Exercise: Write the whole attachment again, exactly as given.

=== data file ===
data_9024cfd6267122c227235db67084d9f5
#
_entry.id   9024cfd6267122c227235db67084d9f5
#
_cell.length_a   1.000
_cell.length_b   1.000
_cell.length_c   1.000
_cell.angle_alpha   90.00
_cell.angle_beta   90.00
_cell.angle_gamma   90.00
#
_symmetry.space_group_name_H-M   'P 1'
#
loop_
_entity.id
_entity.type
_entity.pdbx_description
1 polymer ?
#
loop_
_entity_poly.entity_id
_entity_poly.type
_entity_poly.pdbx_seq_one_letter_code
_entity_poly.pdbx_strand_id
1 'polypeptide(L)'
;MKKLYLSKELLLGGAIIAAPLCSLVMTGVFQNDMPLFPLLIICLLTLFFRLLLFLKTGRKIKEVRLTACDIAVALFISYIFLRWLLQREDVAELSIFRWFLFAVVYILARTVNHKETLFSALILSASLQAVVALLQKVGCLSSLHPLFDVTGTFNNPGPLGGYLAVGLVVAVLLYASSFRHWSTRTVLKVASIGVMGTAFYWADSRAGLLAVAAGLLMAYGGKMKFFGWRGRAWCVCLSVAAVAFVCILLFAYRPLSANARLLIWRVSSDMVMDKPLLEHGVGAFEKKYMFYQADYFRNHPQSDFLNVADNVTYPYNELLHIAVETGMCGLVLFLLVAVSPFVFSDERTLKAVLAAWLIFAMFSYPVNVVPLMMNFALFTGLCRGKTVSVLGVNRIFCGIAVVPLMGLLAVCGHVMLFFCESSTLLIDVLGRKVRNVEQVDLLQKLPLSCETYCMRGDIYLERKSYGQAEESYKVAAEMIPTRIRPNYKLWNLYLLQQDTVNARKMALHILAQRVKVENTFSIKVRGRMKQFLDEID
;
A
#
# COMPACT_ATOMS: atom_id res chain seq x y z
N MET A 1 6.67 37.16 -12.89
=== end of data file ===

data_9024cfd6267122c227235db67084d9f5
#
_entry.id   9024cfd6267122c227235db67084d9f5
#
_cell.length_a   1.000
_cell.length_b   1.000
_cell.length_c   1.000
_cell.angle_alpha   90.00
_cell.angle_beta   90.00
_cell.angle_gamma   90.00
#
_symmetry.space_group_name_H-M   'P 1'
#
loop_
_entity.id
_entity.type
_entity.pdbx_description
1 polymer ?
#
loop_
_entity_poly.entity_id
_entity_poly.type
_entity_poly.pdbx_seq_one_letter_code
_entity_poly.pdbx_strand_id
1 'polypeptide(L)'
;MKKLYLSKELLLGGAIIAAPLCSLVMTGVFQNDMPLFPLLIICLLTLFFRLLLFLKTGRKIKEVRLTACDIAVALFISYIFLRWLLQREDVAELSIFRWFLFAVVYILARTVNHKETLFSALILSASLQAVVALLQKVGCLSSLHPLFDVTGTFNNPGPLGGYLAVGLVVAVLLYASSFRHWSTRTVLKVASIGVMGTAFYWADSRAGLLAVAAGLLMAYGGKMKFFGWRGRAWCVCLSVAAVAFVCILLFAYRPLSANARLLIWRVSSDMVMDKPLLEHGVGAFEKKYMFYQADYFRNHPQSDFLNVADNVTYPYNELLHIAVETGMCGLVLFLLVAVSPFVFSDERTLKAVLAAWLIFAMFSYPVNVVPLMMNFALFTGLCRGKTVSVLGVNRIFCGIAVVPLMGLLAVCGHVMLFFCESSTLLIDVLGRKVRNVEQVDLLQKLPLSCETYCMRGDIYLERKSYGQAEESYKVAAEMIPTRIRPNYKLWNLYLLQQDTVNARKMALHILAQRVKVENTFSIKVRGRMKQFLDEID
;
A
#
# COMPACT_ATOMS: atom_id res chain seq x y z
N MET A 1 6.67 37.16 -12.89